5 female teachers killed: Pakistan aid work imperiled
The daylight killing of the five teachers and two health workers stokes worries that public health campaigns will suffer and lead to a resurgence of diseases like polio.
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Distrust of public health initiatives like the polio campaign is particularly strong in districts of Pakistan where religious extremists have tightened their grip. That sentiment deepened in 2011 after the US raid that killed Osama bin Laden. A CIA-led operation to confirm Mr. bin Laden’s location in the city of Abbottabad used a hepatitis B vaccination campaign to gather DNA evidence on bin Laden.
The recent attacks are likely to further frighten people from working with foreign and Pakistani aid and development organizations, says Bushra Arain, chairwoman for the All Pakistan Lady Health Workers Welfare Association, which counts more than 100,000 registered members.
“We are the backbone of Pakistani health sector. If the attacks continue, with the state showing the inability it currently is demonstrating in stopping us from being targeted, we will stop working,” Ms. Arain says.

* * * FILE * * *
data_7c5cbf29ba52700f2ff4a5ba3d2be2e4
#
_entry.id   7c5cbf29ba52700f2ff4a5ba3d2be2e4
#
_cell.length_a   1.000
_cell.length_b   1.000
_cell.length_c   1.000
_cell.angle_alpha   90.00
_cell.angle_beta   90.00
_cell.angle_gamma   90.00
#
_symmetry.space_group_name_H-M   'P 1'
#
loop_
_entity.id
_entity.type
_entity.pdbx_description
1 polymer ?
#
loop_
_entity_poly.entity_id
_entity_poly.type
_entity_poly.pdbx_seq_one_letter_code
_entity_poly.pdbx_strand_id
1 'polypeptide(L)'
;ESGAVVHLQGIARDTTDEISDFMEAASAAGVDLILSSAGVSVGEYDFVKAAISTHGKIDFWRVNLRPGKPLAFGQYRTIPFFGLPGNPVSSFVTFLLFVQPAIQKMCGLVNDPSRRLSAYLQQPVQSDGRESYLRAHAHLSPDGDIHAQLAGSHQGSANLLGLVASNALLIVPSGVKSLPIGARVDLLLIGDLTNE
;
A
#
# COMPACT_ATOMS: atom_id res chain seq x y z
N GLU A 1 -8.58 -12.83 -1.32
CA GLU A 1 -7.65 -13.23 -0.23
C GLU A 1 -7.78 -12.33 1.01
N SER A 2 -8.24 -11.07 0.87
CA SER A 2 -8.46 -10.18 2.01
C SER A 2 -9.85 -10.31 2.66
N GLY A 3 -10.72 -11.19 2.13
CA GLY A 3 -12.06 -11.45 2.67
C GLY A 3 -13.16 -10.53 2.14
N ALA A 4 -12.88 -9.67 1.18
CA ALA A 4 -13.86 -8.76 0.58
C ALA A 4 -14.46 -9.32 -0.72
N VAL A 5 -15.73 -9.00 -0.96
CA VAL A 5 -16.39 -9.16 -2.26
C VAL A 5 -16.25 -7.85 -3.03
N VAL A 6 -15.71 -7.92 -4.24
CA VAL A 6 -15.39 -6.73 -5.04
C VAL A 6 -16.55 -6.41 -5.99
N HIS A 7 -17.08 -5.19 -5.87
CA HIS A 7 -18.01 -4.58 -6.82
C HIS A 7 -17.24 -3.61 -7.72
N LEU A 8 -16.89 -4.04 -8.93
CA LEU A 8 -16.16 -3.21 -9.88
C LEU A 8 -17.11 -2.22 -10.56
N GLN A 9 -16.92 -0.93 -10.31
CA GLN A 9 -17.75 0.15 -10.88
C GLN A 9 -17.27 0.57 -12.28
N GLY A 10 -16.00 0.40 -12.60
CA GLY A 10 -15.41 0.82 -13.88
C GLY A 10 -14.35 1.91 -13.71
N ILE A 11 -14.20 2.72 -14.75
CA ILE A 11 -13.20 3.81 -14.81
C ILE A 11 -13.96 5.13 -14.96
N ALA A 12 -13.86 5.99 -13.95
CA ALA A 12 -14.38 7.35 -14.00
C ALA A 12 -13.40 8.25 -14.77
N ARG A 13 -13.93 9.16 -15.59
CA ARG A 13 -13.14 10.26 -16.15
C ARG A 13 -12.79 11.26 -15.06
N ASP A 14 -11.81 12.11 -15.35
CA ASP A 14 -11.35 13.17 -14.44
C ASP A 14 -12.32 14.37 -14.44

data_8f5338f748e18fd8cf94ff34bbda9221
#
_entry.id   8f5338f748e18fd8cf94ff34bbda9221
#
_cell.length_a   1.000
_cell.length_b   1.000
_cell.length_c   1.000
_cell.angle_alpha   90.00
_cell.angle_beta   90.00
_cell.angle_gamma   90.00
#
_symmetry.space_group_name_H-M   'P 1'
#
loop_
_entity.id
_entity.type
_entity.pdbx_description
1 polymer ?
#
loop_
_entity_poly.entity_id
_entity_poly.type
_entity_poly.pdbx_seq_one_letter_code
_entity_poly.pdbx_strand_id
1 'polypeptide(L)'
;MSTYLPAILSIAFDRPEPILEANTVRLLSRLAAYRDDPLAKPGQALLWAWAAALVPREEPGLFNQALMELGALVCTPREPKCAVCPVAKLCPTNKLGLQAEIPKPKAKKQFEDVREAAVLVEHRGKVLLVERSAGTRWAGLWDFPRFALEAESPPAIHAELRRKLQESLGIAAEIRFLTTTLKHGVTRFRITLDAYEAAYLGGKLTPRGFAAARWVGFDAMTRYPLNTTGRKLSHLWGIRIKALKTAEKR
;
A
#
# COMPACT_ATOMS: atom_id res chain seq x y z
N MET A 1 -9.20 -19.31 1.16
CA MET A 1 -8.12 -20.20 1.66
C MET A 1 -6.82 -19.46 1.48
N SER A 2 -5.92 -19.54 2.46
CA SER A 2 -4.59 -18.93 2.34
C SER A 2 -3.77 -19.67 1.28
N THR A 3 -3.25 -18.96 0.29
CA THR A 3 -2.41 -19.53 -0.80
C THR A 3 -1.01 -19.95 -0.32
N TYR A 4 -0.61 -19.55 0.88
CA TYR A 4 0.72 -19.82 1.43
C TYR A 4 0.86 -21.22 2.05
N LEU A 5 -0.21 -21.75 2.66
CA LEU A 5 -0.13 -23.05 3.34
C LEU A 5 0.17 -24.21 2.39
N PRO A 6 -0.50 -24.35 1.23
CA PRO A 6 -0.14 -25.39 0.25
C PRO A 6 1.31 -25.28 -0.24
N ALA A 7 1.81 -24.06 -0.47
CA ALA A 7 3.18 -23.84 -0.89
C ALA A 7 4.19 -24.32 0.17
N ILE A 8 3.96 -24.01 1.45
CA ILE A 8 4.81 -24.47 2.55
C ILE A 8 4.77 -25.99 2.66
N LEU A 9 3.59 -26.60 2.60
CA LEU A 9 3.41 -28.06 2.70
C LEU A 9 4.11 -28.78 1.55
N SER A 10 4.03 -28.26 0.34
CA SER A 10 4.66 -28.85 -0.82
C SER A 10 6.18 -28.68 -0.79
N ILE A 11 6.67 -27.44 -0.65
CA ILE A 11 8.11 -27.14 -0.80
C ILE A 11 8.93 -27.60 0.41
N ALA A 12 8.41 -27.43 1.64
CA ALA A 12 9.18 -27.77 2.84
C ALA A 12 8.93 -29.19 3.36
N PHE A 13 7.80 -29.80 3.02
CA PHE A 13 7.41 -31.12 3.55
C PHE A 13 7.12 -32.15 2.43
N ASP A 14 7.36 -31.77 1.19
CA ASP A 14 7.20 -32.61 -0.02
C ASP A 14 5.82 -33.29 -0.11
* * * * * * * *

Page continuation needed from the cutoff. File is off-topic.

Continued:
The Taliban and affiliated groups are targeting aid workers for several reasons, says Khadim Hussain, who heads one of the largest private charity school networks in the northwestern Khyber Pakhtunkhwa province. First, the militants think aid groups have an anti-Muslim agenda, spying on the local population, a suspicion that was deepened by the raid on bin Laden. Secondly, the groups equate health campaigns with modernizing society, in opposition to some fundamentalist tenets for Islamic radicals. Some groups also believe the vaccine is intended to sterilize Muslim children.
“If the attacks by the Taliban continue, there will be widespread de-motivation amongst aid workers, which I am already witnessing,” Mr. Hussain says.
While some development advocates say there needs to be a coordinated, public response by Pakistani and foreign NGOs to the attacks, others say the government should stop public education campaigns altogether and just allow aid workers to operate quietly.
“The less attention we get, the less vulnerable we will be as targets for the terrorists,” Ms. Arain says.
“We are involved with anti-polio drive, infant health awareness programs, family planning, etc. and if the government does not pull its act together, many deadly diseases can spread rapidly in Pakistan,” she says. “The situation can get out of hand.”
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